As the rays of the sun now streamed and penetrated through the curtain-less windows of the bedroom windows open to fresh air, a child twisted her bare body to shield them away from its small self. Her tender feet had yet not met the cold floor and were still within the flimsy covers of the big bed. Tousled hair fell over her eyes and the beginning of the nape and no more. The skin shone with exuberant gold as the radiance bounced off the naked back beginning to now extrude glistens of sweat waiting to be trickled off. Tossing for air, the child rolled, calling for Appa (who had switched off the fan) in soft tones that her morning energy could allow. Laying still and waiting for Appa got to the little one in all the heat the humid city could bundle up. Blankets were then kicked in slow motion and those tiny eyes tried to blink through sleepy vision for the initial staring of the day. The thin, half-naked body in just a navy-blue underwear with yellow hot air balloons for a print lay still, breathing. If one saw her from the door of the room, they wouldn't know for sure if that child so cherubic is a girl or boy, at the first glance given her tiny frame and short hair. But I know her more than she thinks she knows herself.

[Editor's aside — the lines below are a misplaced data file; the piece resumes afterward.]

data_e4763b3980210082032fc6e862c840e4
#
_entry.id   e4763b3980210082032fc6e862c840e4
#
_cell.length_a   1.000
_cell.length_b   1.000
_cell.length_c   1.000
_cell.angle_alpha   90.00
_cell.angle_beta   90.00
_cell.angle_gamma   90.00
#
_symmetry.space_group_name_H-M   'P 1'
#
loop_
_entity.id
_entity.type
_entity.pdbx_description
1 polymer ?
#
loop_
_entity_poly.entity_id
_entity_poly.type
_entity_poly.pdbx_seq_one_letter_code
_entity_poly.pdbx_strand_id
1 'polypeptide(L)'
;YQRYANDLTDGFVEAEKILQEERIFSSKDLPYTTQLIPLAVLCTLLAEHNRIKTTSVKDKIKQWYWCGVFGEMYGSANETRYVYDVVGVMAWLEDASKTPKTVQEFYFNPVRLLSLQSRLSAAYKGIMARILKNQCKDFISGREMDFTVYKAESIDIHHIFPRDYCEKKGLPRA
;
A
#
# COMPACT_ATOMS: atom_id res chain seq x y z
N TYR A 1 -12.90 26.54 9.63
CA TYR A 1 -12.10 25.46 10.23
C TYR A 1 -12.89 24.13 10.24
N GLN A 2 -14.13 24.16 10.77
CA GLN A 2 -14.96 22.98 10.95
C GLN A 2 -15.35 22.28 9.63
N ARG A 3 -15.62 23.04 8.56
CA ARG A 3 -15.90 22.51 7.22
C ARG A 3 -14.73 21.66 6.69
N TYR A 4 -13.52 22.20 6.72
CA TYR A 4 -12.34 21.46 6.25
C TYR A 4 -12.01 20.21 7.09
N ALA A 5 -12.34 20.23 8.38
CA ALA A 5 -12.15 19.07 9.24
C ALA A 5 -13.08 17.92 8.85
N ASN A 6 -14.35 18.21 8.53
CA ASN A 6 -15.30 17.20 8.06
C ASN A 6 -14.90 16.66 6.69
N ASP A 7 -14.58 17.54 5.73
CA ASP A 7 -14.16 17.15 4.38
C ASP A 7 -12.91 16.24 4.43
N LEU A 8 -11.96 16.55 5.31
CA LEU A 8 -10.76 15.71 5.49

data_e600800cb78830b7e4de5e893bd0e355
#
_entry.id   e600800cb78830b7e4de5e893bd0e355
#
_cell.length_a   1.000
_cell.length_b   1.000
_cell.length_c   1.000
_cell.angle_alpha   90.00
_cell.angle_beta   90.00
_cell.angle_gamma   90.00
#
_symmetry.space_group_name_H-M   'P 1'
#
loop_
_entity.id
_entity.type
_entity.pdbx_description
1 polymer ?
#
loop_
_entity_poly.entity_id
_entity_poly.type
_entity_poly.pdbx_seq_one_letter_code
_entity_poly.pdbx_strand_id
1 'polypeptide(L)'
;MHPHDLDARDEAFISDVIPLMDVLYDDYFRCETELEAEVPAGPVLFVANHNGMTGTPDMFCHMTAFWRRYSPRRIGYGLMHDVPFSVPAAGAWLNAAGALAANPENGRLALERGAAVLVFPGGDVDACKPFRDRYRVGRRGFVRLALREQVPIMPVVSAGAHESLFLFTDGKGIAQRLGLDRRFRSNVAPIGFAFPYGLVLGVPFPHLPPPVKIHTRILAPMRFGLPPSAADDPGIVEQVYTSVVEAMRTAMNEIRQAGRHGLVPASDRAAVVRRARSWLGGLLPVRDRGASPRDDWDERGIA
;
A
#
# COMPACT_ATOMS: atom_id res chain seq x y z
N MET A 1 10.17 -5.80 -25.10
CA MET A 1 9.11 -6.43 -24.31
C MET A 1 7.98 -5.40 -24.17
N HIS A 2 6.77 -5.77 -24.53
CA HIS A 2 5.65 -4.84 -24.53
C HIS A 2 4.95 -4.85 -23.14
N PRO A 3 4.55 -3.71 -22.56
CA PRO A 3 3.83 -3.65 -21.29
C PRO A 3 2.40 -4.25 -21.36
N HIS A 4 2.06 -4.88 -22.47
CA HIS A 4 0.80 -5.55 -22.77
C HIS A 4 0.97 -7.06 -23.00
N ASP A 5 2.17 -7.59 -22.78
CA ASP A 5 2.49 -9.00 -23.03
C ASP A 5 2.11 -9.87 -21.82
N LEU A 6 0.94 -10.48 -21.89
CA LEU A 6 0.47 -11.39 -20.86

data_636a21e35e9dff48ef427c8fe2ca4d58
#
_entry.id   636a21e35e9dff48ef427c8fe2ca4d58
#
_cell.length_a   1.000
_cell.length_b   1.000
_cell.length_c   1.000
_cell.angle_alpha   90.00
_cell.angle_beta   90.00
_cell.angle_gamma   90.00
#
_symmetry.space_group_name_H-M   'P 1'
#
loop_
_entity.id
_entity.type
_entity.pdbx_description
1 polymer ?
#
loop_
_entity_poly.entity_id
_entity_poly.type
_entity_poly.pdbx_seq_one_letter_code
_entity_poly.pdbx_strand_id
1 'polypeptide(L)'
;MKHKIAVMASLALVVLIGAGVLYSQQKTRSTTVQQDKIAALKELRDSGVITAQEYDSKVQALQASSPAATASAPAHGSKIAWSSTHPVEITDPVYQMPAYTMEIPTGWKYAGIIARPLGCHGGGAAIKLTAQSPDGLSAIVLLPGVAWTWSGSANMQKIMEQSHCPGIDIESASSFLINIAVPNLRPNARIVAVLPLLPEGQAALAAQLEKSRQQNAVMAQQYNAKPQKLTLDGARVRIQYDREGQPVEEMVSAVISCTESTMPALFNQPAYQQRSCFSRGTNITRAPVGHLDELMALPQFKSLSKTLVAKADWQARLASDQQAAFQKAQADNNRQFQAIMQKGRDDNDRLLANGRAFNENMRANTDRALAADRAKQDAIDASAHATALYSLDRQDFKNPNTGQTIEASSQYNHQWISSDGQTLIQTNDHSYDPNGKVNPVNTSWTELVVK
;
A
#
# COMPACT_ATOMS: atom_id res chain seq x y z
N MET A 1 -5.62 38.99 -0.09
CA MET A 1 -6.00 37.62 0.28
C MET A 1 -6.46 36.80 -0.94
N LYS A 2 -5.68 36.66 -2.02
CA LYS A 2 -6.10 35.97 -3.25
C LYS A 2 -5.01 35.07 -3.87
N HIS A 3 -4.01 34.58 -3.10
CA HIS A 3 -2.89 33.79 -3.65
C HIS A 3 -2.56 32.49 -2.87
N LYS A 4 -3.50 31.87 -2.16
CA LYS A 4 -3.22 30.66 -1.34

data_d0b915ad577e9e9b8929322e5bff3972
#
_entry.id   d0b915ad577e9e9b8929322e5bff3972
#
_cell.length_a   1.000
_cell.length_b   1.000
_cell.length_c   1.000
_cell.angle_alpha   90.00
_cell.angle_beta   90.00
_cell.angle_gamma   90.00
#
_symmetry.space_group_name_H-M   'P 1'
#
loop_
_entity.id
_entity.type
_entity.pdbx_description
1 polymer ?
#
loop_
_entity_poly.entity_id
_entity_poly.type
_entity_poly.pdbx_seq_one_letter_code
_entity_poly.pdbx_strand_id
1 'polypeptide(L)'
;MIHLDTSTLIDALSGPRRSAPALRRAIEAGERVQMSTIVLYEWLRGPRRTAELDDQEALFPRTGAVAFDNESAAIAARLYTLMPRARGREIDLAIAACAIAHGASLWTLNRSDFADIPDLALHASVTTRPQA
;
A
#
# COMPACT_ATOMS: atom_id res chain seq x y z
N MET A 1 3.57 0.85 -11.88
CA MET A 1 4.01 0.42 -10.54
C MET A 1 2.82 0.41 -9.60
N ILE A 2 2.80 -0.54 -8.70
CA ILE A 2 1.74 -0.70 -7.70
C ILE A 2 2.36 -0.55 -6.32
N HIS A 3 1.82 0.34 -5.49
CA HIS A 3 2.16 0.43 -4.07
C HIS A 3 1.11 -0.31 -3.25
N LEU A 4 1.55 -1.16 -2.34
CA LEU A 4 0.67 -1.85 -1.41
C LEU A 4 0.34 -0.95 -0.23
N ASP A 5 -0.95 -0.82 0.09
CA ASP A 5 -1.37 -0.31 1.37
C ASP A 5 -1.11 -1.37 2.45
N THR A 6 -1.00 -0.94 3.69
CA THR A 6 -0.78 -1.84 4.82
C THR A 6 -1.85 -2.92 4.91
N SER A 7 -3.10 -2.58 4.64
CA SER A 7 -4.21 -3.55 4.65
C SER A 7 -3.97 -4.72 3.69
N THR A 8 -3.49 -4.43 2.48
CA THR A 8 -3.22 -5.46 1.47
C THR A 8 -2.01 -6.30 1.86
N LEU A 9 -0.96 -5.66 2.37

She’s a little, little girl, and I've travelled through time to see her non-conforming looks, innocence and happiness in the eye, again after all these years.

The placid walls and heavily descended golden transience opened her to an unintentional cosmos of what seemed to be real to the rest of the world. She got down with every whim of a child and stood up on those short legs. Her pink lips let out a yawn and her hands broke into the air, fighting with the angels and pushing them against the rooms’ loft that she now stood under. She then adjusted her ballooned underwear, imprinting its elasticity on her delicate navel to view the pink band across its existence. Pouting and pushing her hair away from her face, she took slow steps with me into the long hallway; past the long oval wooden dining table and into the living room.
Appa hadn’t seen or heard her tiny stature pull herself out of imagination and dreams onto the cold winter morning until she knocked on the leafy portal wide open between his brown hands. He pulled them close to look at the fair girl with a radiant glow rolling her fist into her eyes. As her hair set about scattering when it met with the morning breeze from the window by the sofa, she sluggishly mounted onto his strong laps. Appa collected her into his magnificent arms as she twisted and turned to finally roll into a riot of a ball, legs hanging down his lap; a hand around his back against the red cushions of the sofa, and her round head resting on his chest. He held the tiny, little bundle of a girl who is all tenderness and love as she swiftly fell into abyss, sleeping to the creaky, fixed journey of the living room fan in the ceiling, throwing at her, tufts of air.